Legislative Highlights Nov 2001
Will Congress "Break Off Some Pieces" of H.R. 333?
With the omnibus bankruptcy bill stalled and not likely to move in its current form, one question is whether Congress will attempt to salvage some parts of the package. It is possible key members of Congress could reach a consensus to move some of the less controversial items, either individually or as a package. No decisions are likely to be made before the end of the first session of the 107th Congress this fall.
Candidates for this treatment could ultimately include a permanent (and retroactive) extension of chapter 12 (which has again expired), additional bankruptcy judgeships, Title IX of H.R. 333 dealing with the treatment of certain financial interests in bankruptcy, and a provision on protecting the privacy interests of consumers in cases of bankrupt online retailers. Other possibilities include the transnational title of H.R. 333 dealing with cross-border cases.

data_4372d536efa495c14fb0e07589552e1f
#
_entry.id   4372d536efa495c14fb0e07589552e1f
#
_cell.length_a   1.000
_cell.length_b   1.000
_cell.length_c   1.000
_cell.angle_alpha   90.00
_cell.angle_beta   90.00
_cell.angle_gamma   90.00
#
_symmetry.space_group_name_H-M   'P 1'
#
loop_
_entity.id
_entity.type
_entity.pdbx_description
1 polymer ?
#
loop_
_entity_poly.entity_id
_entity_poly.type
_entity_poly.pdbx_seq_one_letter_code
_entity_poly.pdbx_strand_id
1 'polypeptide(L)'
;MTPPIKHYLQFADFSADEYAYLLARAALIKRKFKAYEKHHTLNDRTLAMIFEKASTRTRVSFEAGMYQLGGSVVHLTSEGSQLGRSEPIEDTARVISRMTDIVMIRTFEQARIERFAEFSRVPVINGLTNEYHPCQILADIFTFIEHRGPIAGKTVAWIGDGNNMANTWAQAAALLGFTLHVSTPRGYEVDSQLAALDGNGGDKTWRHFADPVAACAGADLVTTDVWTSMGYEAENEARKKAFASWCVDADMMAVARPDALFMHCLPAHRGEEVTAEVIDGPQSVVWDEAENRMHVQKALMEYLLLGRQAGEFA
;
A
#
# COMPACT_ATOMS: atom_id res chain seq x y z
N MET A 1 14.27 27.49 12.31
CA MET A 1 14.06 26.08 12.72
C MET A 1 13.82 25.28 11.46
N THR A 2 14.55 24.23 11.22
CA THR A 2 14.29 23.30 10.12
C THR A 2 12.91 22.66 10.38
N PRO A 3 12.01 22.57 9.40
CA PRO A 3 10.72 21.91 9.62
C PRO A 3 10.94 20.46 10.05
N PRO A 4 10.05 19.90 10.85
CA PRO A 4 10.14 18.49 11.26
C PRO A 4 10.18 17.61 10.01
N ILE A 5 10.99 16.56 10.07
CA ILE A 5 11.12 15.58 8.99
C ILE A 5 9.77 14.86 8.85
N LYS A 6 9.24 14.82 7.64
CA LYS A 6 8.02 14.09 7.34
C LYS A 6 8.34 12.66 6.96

While rising unemployment rates and a looming recession make prospects for a muscular, pro-creditor consumer bankruptcy less likely now, some insiders may be willing to reconsider a "stripped-down" reform in lieu of H.R. 333-style means-testing, focusing instead on issues such as a consumer creditor's right to directly bring a motion under §707(b) of the Code.
Congress is focused entirely on the twin tasks of prosecuting the war against terrorism and stimulating the domestic economy. All other legislative issues are either taking a back seat or being considered only through the prism of these twin priorities. Though the winds can shift quickly in Washington, it's clear that the bankruptcy bill is one that does not fit the current legislative agenda.